Ann M. Simmons
Ann M. Simmons is a former global development writer/editor for the Los Angeles Times; she left in 2018. Previously she served as a video and multimedia journalist, a metro reporter and national and foreign correspondent. She has been based in Russia, Kenya and South Africa and has reported from Iraq and several other countries across the globe. A Brit, Simmons holds a double honors bachelor’s degree in Russian and Norwegian from the University of East Anglia in Norwich, England, and a master’s degree from Columbia University’s Graduate School Journalism. She was a Nieman fellow at Harvard in 2003.
Latest From This Author
As the United Nations Educational, Scientific and Cultural Organization puts it, “language is one manifestation of cultural diversity” and “every language reflects a unique world-view with its own value systems, philosophy and particular cultural features.”
Recién salido de la Universidad Loyola Marymount, en Los Ángeles, con un título en sistemas aplicados de información, Ishaan Khanna consiguió una pasantía en Ticketmaster.com.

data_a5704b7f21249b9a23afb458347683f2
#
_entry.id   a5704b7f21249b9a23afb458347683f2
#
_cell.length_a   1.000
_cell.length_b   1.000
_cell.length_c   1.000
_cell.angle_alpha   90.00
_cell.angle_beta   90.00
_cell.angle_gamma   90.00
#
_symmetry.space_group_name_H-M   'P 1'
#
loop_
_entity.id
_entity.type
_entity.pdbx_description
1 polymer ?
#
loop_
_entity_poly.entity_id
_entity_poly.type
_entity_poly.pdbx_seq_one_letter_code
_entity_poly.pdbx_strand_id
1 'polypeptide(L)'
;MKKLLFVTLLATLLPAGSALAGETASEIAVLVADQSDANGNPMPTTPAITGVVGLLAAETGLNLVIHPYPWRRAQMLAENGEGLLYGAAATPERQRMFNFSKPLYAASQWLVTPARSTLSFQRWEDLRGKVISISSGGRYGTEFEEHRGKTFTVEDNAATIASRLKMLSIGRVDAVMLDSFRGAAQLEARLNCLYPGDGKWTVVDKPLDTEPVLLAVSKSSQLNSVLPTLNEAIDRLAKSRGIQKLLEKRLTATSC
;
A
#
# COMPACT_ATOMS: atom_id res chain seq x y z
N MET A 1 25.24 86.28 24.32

Fresh out of Loyola Marymount University in Los Angeles with a degree in applied information management systems, Ishaan Khanna landed an internship at Ticketmaster.com.
Critics of Peruvian President Pedro Pablo Kuczynski reveled this past week in what must have seemed a rare and fitting political demise: his resignation amid allegations of vote buying, illegal campaign contributions and other corrupt practices.
The idea that a Franco-Dutch company would make Britain’s new, blue passport for use after the U.K.’s exit from the European Union has triggered a mix of outrage, bemusement and ridicule.
Until his retirement from the professional game in 2005, Garry Kasparov was widely considered to be the greatest chess player of all time.
In a widely anticipated victory, Russian President Vladimir Putin was reelected for a fourth term Sunday, delighting supporters, dismaying detractors and triggering speculation over what lies in store for the Eastern European nation under six more years of the former KGB intelligence officer.
News that a former Russian spy and his daughter were likely poisoned by a military-grade nerve agent in the British city of Salisbury has spread fears over possible secondary contamination and piqued curiosity about a toxic substance that is as mysterious as it is potentially lethal.
La noticia de que un antiguo espía ruso y su hija fueron probablemente envenenados por un agente nervioso de nivel militar en la ciudad británica de Salisbury han provocado que aumente el miedo sobre una posible contaminación secundaria y ha despertado el interés sobre una sustancia tóxica que es tan misteriosa como letal.